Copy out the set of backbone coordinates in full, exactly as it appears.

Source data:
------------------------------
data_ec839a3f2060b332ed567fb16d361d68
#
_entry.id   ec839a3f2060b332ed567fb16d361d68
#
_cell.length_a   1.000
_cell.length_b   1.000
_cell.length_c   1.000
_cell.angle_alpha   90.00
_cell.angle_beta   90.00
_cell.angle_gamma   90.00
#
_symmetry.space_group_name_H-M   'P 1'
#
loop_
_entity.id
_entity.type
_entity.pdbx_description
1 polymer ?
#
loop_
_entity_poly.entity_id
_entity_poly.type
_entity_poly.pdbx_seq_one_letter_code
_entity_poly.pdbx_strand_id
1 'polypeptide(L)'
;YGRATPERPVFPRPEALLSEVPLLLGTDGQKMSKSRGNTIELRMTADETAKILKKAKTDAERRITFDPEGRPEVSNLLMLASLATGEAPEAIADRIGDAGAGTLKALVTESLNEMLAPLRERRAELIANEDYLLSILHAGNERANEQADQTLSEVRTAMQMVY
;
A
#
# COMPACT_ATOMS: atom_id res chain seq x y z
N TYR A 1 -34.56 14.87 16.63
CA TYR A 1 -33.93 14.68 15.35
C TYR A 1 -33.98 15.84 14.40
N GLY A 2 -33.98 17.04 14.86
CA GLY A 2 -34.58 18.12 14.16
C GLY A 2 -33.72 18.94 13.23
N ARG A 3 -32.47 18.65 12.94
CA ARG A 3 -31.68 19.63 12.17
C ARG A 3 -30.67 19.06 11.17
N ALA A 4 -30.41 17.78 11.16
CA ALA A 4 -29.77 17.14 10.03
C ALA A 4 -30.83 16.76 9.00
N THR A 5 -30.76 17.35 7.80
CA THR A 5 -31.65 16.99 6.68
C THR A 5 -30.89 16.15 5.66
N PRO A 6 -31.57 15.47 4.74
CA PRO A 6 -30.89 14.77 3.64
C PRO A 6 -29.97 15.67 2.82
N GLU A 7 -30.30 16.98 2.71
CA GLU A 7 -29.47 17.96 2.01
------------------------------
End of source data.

data_ec839a3f2060b332ed567fb16d361d68
#
_entry.id   ec839a3f2060b332ed567fb16d361d68
#
_cell.length_a   1.000
_cell.length_b   1.000
_cell.length_c   1.000
_cell.angle_alpha   90.00
_cell.angle_beta   90.00
_cell.angle_gamma   90.00
#
_symmetry.space_group_name_H-M   'P 1'
#
loop_
_entity.id
_entity.type
_entity.pdbx_description
1 polymer ?
#
loop_
_entity_poly.entity_id
_entity_poly.type
_entity_poly.pdbx_seq_one_letter_code
_entity_poly.pdbx_strand_id
1 'polypeptide(L)'
;YGRATPERPVFPRPEALLSEVPLLLGTDGQKMSKSRGNTIELRMTADETAKILKKAKTDAERRITFDPEGRPEVSNLLMLASLATGEAPEAIADRIGDAGAGTLKALVTESLNEMLAPLRERRAELIANEDYLLSILHAGNERANEQADQTLSEVRTAMQMVY
;
A
#
# COMPACT_ATOMS: atom_id res chain seq x y z
N TYR A 1 -34.56 14.87 16.63
CA TYR A 1 -33.93 14.68 15.35
C TYR A 1 -33.98 15.84 14.40
N GLY A 2 -33.98 17.04 14.86
CA GLY A 2 -34.58 18.12 14.16
C GLY A 2 -33.72 18.94 13.23
N ARG A 3 -32.47 18.65 12.94
CA ARG A 3 -31.68 19.63 12.17
C ARG A 3 -30.67 19.06 11.17
N ALA A 4 -30.41 17.78 11.16
CA ALA A 4 -29.77 17.14 10.03
C ALA A 4 -30.83 16.76 9.00
N THR A 5 -30.76 17.35 7.80
CA THR A 5 -31.65 16.99 6.68
C THR A 5 -30.89 16.15 5.66
N PRO A 6 -31.57 15.47 4.74
CA PRO A 6 -30.89 14.77 3.64
C PRO A 6 -29.97 15.67 2.82
N GLU A 7 -30.30 16.98 2.71
CA GLU A 7 -29.47 17.96 2.01